WP Still Divided Over Civic Center/Library in the Park

Is the MLK Park Location a Done Deal?

WP Still Divided Over Civic Center/Library in the Park

Once again, Winter Park residents filled the hall at the Community Center to discuss the library, raising still-unanswered questions. Chief among them was the location: Is the Martin Luther King, Jr. Park location a “done deal?”

The April 21 meeting was sponsored by the Citizens for Managed Growth PAC. City Manager Randy Knight, Library Board of Trustees President Marina Nice and head of the Save Our Library PAC Michael Poole formed the panel to address citizens’ questions.

City Plans – Moving Forward

Randy Knight began the evening’s agenda with a discussion of the timeline and the process by which the City intends to move forward. The date of the April 21 meeting coincided with the submission due date for architects’ proposals. Knight reported that 14 architectural firms have submitted proposals. A selection committee will identify four or five finalists who will make oral presentations to the City Commission.

Serving on the seven-member selection committee are City Manager Randy Knight, Public Works Director Troy Attaway, Assistant Parks & Recreation Director Brenda Moody, Building & Sustainability Manager Kris Stenger, WPPL Executive Director Shawn Shaffer, Library Board of Trustees VP Daniel McIntosh and Commissioner Peter Weldon.

The City Commission will announce the selection of the architect at the May 23, 2016 meeting.

Info/Feedback Sessions in May

Leading up to the second Commission meeting in May, the Library will hold three open-house-style public information and feedback sessions in the Library Community Room.
Thursday, May 5 – 5:30 to 8:30 p.m.
Saturday, May 7 – 9:30 a.m. to Noon
Friday, May 13 – Noon to 2:30 p.m.

Design Phase to Run Through 2015

Randy Knight explained that the design phase for the new library/civic center will extend from June through November of 2016. As this phase nears completion, probably in early fall, the City will project the final cost of the project and will issue the City bonds in that amount.

Wrecking Ball to Hit Civic Center January 2017

Once the Commission approves the design, the City will bid out the construction components of the project – probably in November or December 2016. The last booking at the current Civic Center is December 20, 2016, and the Civic Center is scheduled for demolition in January 2017.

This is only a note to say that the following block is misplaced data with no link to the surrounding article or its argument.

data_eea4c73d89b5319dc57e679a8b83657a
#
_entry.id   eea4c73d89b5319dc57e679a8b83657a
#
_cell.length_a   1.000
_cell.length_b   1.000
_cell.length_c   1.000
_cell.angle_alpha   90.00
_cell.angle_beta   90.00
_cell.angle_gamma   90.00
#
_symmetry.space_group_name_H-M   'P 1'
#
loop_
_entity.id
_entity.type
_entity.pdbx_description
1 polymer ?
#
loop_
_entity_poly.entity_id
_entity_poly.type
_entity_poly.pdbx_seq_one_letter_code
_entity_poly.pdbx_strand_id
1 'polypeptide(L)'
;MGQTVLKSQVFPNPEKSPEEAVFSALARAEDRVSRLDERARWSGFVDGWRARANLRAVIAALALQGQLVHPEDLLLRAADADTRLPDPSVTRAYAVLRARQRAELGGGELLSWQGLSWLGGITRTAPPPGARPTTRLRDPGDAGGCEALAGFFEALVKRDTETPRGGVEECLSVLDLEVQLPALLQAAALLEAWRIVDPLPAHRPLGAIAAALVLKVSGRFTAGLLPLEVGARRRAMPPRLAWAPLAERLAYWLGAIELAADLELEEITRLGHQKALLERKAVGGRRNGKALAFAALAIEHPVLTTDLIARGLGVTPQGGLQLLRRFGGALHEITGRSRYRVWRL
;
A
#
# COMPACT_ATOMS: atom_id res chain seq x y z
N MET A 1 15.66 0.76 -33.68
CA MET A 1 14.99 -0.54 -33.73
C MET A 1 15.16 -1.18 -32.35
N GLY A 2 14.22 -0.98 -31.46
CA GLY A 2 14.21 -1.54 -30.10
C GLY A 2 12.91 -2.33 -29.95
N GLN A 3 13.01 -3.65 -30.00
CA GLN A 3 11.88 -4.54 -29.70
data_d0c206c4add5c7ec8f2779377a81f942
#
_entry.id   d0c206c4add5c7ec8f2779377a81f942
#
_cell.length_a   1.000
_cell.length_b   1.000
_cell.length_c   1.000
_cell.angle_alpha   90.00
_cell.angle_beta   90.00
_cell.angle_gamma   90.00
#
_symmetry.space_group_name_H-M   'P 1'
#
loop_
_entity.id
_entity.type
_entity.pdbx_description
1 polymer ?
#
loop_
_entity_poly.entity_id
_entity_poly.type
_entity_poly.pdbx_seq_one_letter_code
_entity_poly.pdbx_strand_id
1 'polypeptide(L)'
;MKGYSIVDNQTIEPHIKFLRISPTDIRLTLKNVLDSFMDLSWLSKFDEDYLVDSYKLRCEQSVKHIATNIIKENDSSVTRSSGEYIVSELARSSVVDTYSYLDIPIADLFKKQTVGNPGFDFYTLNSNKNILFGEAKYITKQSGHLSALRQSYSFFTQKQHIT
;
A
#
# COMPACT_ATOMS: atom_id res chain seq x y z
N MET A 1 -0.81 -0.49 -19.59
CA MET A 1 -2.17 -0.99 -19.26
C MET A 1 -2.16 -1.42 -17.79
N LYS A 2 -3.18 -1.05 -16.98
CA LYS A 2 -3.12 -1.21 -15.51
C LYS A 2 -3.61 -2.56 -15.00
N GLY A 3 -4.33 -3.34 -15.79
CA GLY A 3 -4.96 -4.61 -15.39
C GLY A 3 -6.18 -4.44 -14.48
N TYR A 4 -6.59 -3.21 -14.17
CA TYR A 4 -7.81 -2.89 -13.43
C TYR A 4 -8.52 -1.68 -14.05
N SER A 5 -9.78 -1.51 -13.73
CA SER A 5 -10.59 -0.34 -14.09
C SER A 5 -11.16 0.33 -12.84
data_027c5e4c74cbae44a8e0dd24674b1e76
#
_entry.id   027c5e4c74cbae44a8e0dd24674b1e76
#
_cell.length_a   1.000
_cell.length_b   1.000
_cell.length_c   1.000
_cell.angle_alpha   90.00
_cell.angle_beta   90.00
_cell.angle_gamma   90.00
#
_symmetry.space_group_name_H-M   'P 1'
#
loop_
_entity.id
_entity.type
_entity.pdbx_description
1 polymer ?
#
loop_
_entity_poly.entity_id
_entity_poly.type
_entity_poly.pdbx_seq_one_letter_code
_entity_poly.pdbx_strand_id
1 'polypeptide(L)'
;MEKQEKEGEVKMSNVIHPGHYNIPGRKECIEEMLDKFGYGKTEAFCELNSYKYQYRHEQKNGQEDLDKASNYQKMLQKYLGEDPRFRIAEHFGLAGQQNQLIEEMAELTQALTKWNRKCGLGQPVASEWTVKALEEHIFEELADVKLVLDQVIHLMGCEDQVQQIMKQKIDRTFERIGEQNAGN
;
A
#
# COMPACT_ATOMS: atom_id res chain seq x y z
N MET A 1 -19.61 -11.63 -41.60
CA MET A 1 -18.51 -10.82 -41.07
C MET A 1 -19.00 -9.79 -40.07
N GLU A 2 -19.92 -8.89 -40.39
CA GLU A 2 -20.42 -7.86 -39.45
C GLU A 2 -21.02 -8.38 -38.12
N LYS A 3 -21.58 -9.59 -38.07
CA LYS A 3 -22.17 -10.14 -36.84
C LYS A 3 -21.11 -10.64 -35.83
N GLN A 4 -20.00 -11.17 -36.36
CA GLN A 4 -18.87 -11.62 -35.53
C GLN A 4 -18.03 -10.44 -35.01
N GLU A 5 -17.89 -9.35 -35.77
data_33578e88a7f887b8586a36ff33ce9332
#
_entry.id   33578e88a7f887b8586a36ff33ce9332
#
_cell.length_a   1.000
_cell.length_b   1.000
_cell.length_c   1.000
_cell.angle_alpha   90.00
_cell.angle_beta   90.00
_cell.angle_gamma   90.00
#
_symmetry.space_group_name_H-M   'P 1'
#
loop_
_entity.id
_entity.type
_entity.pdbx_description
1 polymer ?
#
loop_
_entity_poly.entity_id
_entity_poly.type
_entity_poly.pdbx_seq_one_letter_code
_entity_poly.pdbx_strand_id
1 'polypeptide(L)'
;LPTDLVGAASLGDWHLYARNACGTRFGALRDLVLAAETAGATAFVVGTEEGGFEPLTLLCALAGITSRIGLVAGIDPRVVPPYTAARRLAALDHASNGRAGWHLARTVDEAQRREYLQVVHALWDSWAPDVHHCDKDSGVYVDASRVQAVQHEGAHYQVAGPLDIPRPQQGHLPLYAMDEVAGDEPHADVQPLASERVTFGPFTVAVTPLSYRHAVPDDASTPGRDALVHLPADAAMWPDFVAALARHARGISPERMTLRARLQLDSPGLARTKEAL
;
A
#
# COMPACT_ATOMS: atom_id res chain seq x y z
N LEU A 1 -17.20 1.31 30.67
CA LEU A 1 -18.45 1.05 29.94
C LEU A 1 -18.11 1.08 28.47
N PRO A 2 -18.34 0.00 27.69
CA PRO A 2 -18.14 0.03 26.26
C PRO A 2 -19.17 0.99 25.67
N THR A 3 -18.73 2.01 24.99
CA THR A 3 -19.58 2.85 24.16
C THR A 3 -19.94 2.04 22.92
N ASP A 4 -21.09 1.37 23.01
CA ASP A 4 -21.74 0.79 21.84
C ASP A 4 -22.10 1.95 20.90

Residents Ask, What’s the Rush?

Despite the even tenor of the panelists’ presentations, Winter Park residents remained divided on the issue of the new library cum civic center. Former Winter Park Mayor Joe Terranova articulated some of the concerns when he said he thought the project was moving too quickly.

Cynthia Mackinnon, mayoral candidate in 2015, said she thought much of the push-back the City is getting stems from citizens’ perceptions that there was less than full disclosure about the scope of the project. She described being approached six weeks before the March 15 referendum vote by a fundraising consultant for the library. She stated that it was in the meeting with the fundraiser that she and her husband first learned of the full scope of the project.

In a memo to the panelists and Commissioners sent April 22, Mackinnon summed up her misgivings. “In summary, first, I continue to hope the idea of a different location is not completely off the table. As the location was not part of the ballot language, I don’t see why it has to be.”

She continued, “Second, I also agree with Joe Terranova’s comment that this project seems to be proceeding with surprising haste. Why, when the vote was close and you have organized push back?”

Michael Poole: ‘It’s Not Too Late’

In an April 22 interview with the Voice, Save Our Library PAC President Michael Poole expressed sentiments similar to Mackinnon’s. Asked whether he thought the MLK Park location was a ‘done deal,’ Poole responded, “I don’t know. It could be changed if enough residents raise their voices to reconsider the location – to the Commission and to the Library Board of Trustees.”

No Business Plan

Poole said he had reservations about the decision, made by the Commission after they accepted the Library Task Force report, to combine the Library and the Civic Center. “When they put the two together,” he said, “there was no discussion about the synergies and how this would work programmatically. No one knows what the operating costs will be. They are going ahead. . .without a good business plan in hand.”

Moving City Hall Could Change Things

But, said Poole, “Now that the City is looking at using the [current] library facility for City Hall, there could be a whole new dynamic.”

As for his plans for Save Our Library, Poole stated, “I am going to continue to use the PAC to educate the public on issues and how they can voice their opinions.”

At the end of the day, said Poole, it’s the Library Trustees who are guiding the process. “If they said ‘Stop,’ the Commission would have to listen.”

To view the entire panel discussion click here.

City Hall to Move Next?

City Hall to Move Next?

Now that Winter Park voters are on board to pay for a brand new library, the city is cautiously considering moving city hall into the current library building.